Gym Etiquette 101: Top 5 Crimes Against Humanity

Gym crimes against humanity occur suddenly and at random; they should not go unpunished. Just the other day, an overzealous, new young employee startled me by jumping up suddenly, within inches of my face, on the treadmill next to mine.

She then proceeded to – gasp – try to talk to me mid-workout, when I was covered in sweat and majorly fatigued as I was halfway through a gruelling intervals training session. WTF? How very dare she?!

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I looked around and everyone but me had earphones in. What an idiot I am, I thought! I’m being highly sarcastic, of course, but is mid-workout really the time to harass people? Does “walking the floor” ever really retain gym clients?

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For me, the gym isn’t a place to socialise; I get in, go hard (in what limited time I have) and then I go home. I do not want to talk to someone, other than my PT, about my “exercise journey” mid-workout, if ever, actually.

So, in no particular order, here are some common Gym Crimes Against Humanity:

  1. The Grunter: There’s always one, it would seem: the beefed-up guy who has to let everyone know he’s lifting really heavy weights (yawn). Keep your God-awful animalistic sounds to yourself, buddy! This strange breed of gym goer may also often offer unsolicited advice and/or use foul language, including the C-word.
  2. The Show-off: You know the type – the girl who always has to outdo the gym class instructor and/or strut around the gym in full make-up and eye-wateringly tight lycra – ala Adidas’ questionable, new gym leggings (pictured) that closely resemble aluminium foil.gym etiquette, gym crimes, fitness rules
  3. The Hogger: You will meet this strange breed in many a gym: he refuses to share gym equipment and will sit, admiring his own reflection, for hours at a time on one machine – naturally, the one you really want to use.
  4. The Socialiser: This could be either sex, but is usually more commonly a woman: the stranger or gym staffer who loves to share odd intimacies with you at every turn and who expects you to do the same, often mid-workout. And if she’s not accosting you, she’ll no doubt be glued to her iPhone or iPad for the duration of her workout.gym etiquette, gym crimes, fitness rules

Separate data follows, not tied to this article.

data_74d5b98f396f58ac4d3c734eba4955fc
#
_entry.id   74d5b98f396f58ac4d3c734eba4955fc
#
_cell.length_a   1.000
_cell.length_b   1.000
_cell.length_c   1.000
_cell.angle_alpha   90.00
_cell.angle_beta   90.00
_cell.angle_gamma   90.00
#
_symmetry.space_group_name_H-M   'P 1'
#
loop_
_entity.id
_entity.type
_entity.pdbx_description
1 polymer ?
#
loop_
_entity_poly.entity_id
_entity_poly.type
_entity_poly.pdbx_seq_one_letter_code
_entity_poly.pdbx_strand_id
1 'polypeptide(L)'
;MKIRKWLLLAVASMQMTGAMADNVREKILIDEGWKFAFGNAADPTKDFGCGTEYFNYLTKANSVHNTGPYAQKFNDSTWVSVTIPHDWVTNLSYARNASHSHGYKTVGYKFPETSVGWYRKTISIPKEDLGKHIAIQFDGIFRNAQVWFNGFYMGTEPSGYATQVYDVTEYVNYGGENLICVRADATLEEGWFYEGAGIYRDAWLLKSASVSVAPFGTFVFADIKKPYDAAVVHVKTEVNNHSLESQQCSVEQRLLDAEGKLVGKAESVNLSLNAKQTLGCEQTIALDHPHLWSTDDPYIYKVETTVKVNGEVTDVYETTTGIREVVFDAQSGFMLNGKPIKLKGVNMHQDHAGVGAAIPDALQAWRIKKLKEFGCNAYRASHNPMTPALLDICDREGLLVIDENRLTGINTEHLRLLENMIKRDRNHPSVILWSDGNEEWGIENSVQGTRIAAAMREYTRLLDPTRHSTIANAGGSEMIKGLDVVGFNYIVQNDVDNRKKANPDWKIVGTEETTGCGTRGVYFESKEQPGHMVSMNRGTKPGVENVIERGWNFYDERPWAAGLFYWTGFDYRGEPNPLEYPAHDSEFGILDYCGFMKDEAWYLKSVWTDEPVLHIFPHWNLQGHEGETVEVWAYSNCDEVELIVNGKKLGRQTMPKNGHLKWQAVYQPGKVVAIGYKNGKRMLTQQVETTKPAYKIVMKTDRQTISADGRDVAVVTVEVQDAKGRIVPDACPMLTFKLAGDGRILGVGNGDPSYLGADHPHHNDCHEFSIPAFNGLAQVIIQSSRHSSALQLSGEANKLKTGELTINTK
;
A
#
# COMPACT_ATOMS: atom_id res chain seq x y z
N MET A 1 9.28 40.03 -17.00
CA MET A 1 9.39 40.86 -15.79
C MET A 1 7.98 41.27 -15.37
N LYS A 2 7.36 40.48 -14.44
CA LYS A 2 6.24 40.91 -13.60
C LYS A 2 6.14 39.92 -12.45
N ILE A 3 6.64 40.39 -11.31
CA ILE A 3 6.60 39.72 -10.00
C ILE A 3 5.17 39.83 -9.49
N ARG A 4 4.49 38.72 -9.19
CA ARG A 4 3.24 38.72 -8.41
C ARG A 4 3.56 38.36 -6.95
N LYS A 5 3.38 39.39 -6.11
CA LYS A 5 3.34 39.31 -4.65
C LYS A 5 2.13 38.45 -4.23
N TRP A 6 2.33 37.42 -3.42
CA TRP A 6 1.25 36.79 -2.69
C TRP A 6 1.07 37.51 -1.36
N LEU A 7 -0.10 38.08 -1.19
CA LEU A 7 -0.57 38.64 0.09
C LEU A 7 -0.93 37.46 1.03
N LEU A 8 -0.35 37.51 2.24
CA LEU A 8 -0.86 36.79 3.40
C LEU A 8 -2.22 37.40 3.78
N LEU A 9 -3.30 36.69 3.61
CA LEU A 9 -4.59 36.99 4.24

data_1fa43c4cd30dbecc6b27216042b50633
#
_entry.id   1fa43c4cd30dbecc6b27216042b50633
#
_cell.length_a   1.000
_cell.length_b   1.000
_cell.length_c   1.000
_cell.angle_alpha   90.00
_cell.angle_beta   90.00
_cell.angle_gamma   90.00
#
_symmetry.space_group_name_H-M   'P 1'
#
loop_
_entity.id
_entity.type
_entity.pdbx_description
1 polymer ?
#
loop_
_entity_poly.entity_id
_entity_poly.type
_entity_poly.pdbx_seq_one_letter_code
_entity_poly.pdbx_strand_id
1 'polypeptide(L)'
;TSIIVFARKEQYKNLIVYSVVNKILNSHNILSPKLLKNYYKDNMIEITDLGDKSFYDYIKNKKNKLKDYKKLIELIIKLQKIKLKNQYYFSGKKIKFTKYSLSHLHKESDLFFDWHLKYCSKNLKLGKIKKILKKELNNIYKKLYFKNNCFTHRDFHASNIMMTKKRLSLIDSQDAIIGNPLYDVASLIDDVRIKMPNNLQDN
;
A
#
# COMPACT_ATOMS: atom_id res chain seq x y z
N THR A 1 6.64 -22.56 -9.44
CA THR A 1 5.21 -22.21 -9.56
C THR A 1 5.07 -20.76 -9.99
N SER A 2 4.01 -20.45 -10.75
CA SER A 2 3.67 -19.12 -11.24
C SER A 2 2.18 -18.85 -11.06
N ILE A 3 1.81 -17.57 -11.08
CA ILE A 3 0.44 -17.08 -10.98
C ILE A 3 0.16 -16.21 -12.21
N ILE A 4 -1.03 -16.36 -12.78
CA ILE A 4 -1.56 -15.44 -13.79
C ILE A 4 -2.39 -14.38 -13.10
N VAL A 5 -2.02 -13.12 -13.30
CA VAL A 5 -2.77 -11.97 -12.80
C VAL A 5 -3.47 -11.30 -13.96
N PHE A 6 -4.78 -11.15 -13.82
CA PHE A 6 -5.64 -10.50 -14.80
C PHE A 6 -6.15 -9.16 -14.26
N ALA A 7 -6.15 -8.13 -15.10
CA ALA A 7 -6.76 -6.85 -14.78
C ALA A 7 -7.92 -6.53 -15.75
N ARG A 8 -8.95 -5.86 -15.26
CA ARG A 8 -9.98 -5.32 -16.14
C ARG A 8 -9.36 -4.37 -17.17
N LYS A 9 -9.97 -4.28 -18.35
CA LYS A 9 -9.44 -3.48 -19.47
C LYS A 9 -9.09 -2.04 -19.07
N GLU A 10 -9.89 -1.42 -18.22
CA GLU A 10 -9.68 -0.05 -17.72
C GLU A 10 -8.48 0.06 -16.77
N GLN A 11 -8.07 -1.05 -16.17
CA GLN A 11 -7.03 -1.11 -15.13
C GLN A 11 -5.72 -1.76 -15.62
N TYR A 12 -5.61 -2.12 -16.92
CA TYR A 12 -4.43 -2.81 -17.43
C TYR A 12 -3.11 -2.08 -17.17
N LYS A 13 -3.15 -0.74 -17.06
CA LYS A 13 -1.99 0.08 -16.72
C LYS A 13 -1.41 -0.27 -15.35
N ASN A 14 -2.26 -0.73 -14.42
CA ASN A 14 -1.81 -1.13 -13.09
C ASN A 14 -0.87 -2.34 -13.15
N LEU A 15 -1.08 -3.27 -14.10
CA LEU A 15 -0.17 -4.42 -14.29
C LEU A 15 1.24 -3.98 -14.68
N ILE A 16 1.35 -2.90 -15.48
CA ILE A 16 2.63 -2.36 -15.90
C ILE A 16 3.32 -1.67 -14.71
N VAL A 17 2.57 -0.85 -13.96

5. The Flirt: I understand some people may meet the love of their life mid-workout, but for me, I don’t want my gym resembling a meat market or nightclub vibe. Take it outside, people! Who wants to get chatted up while they’re drenched with sweat? Eww. Don’t ogle others, or yourself. Gym flirts belong in jail. Too harsh?

What are your gym dos and don’ts?

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January 30, 2015

How To Lose Post-Baby Weight Safely

It’s only natural that new mothers want to bounce back to their pre-baby weight sooner rather than later, but in reality is doesn’t happen with the snap of your fingers. It takes time, unless of course you are fortunate enough to have a personal chef, a personal trainer and multiple hours a day to work out.

For most of us it happens slowly but remember that everyone is different. Depending on how much weight you put on during pregnancy, how much you weighed before you fell pregnant, your age and genetic factors will all play a part in how long it will take for the weight to come off again.

Here are some tips for losing that post baby weight safely:

  • Before you start any fitness regime remember to talk to your GP about when it’s best to start exercising again, especially if you’ve had a caesarean. Some mothers who had a natural birth and were physically active before the birth will be back exercising within a week whereas others who had a caesarean will take much longer, normally up to six weeks to get back in the saddle.
  • Set realistic weekly goals of how much weight you want to lose, rather than setting your sights on the end goal weight. Don’t set your goals too high though to avoid disappointment.  Slow and steady wins the race.
  • After the birth of your baby is not the time to be trying fad diets or crash dieting, especially if you’re breast-feeding. If you don’t consume enough calories you run the risk of your body producing less milk, meaning less food for your baby. Not only that but drastically reducing the number of calories you’re eating could leave you feeling irritable, less energetic and less alert, which is not the way you want to feel with a new baby.
  • New mums have little time to themselves so it can be difficult finding time to exercise which means that sometimes you need to find ways to exercise with your baby. Strapping your bub into a baby carrier or pram and hitting the pavement for fifteen minutes or more a day can do wonders for your weight loss. Alternatively you could invest in some yoga DVD’s and workout while your baby is taking a nap.
  • Make sure you drink plenty of water to stay hydrated and to stave off that thirst that is sometimes confused with hunger. Try adding a slice of lemon to your water to reap some additional benefits such as cleansing the bowel, boosting your immune system and reducing stress.
  • Make smart choices when it comes to eating, such as choosing low fat or fat-free dairy products, choosing foods with mono and polyunsaturated fats rather than saturated and trans fats and choosing whole grains which will keep you full for longer.

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September 1, 2014